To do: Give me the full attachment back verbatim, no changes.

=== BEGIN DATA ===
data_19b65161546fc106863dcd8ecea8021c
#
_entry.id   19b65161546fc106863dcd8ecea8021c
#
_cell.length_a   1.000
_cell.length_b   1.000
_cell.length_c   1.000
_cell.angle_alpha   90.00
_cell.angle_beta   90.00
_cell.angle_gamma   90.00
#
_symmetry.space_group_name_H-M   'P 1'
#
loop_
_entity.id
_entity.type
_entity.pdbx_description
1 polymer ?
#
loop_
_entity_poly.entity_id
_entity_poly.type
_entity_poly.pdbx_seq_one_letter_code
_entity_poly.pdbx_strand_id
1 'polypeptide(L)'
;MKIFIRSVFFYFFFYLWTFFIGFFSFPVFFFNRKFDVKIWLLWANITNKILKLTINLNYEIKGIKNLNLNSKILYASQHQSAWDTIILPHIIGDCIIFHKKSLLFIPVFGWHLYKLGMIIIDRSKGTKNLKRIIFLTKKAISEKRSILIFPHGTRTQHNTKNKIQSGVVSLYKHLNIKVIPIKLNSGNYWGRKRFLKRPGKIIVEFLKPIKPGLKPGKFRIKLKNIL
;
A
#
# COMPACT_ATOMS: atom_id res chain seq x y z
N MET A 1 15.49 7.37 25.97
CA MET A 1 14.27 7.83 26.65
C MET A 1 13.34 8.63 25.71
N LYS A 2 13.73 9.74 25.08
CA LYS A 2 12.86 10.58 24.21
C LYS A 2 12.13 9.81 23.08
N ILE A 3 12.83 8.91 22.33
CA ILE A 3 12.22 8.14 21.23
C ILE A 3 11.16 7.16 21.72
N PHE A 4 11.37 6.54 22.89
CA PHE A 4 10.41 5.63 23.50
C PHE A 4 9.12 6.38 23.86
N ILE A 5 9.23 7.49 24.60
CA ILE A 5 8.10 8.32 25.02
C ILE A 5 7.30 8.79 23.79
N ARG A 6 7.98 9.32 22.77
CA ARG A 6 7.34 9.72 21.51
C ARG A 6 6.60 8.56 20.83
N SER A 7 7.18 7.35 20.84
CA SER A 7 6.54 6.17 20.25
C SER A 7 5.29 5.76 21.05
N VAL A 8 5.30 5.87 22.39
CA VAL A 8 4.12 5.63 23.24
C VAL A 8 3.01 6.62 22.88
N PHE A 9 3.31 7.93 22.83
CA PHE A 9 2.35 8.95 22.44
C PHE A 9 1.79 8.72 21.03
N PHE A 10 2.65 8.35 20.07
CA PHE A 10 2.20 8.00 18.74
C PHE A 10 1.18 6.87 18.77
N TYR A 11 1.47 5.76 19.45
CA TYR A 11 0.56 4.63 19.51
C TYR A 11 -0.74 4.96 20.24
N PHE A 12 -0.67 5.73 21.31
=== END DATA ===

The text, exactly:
data_19b65161546fc106863dcd8ecea8021c
#
_entry.id   19b65161546fc106863dcd8ecea8021c
#
_cell.length_a   1.000
_cell.length_b   1.000
_cell.length_c   1.000
_cell.angle_alpha   90.00
_cell.angle_beta   90.00
_cell.angle_gamma   90.00
#
_symmetry.space_group_name_H-M   'P 1'
#
loop_
_entity.id
_entity.type
_entity.pdbx_description
1 polymer ?
#
loop_
_entity_poly.entity_id
_entity_poly.type
_entity_poly.pdbx_seq_one_letter_code
_entity_poly.pdbx_strand_id
1 'polypeptide(L)'
;MKIFIRSVFFYFFFYLWTFFIGFFSFPVFFFNRKFDVKIWLLWANITNKILKLTINLNYEIKGIKNLNLNSKILYASQHQSAWDTIILPHIIGDCIIFHKKSLLFIPVFGWHLYKLGMIIIDRSKGTKNLKRIIFLTKKAISEKRSILIFPHGTRTQHNTKNKIQSGVVSLYKHLNIKVIPIKLNSGNYWGRKRFLKRPGKIIVEFLKPIKPGLKPGKFRIKLKNIL
;
A
#
# COMPACT_ATOMS: atom_id res chain seq x y z
N MET A 1 15.49 7.37 25.97
CA MET A 1 14.27 7.83 26.65
C MET A 1 13.34 8.63 25.71
N LYS A 2 13.73 9.74 25.08
CA LYS A 2 12.86 10.58 24.21
C LYS A 2 12.13 9.81 23.08
N ILE A 3 12.83 8.91 22.33
CA ILE A 3 12.22 8.14 21.23
C ILE A 3 11.16 7.16 21.72
N PHE A 4 11.37 6.54 22.89
CA PHE A 4 10.41 5.63 23.50
C PHE A 4 9.12 6.38 23.86
N ILE A 5 9.23 7.49 24.60
CA ILE A 5 8.10 8.32 25.02
C ILE A 5 7.30 8.79 23.79
N ARG A 6 7.98 9.32 22.77
CA ARG A 6 7.34 9.72 21.51
C ARG A 6 6.60 8.56 20.83
N SER A 7 7.18 7.35 20.84
CA SER A 7 6.54 6.17 20.25
C SER A 7 5.29 5.76 21.05
N VAL A 8 5.30 5.87 22.39
CA VAL A 8 4.12 5.63 23.24
C VAL A 8 3.01 6.62 22.88
N PHE A 9 3.31 7.93 22.83
CA PHE A 9 2.35 8.95 22.44
C PHE A 9 1.79 8.72 21.03
N PHE A 10 2.65 8.35 20.07
CA PHE A 10 2.20 8.00 18.74
C PHE A 10 1.18 6.87 18.77
N TYR A 11 1.47 5.76 19.45
CA TYR A 11 0.56 4.63 19.51
C TYR A 11 -0.74 4.96 20.24
N PHE A 12 -0.67 5.73 21.31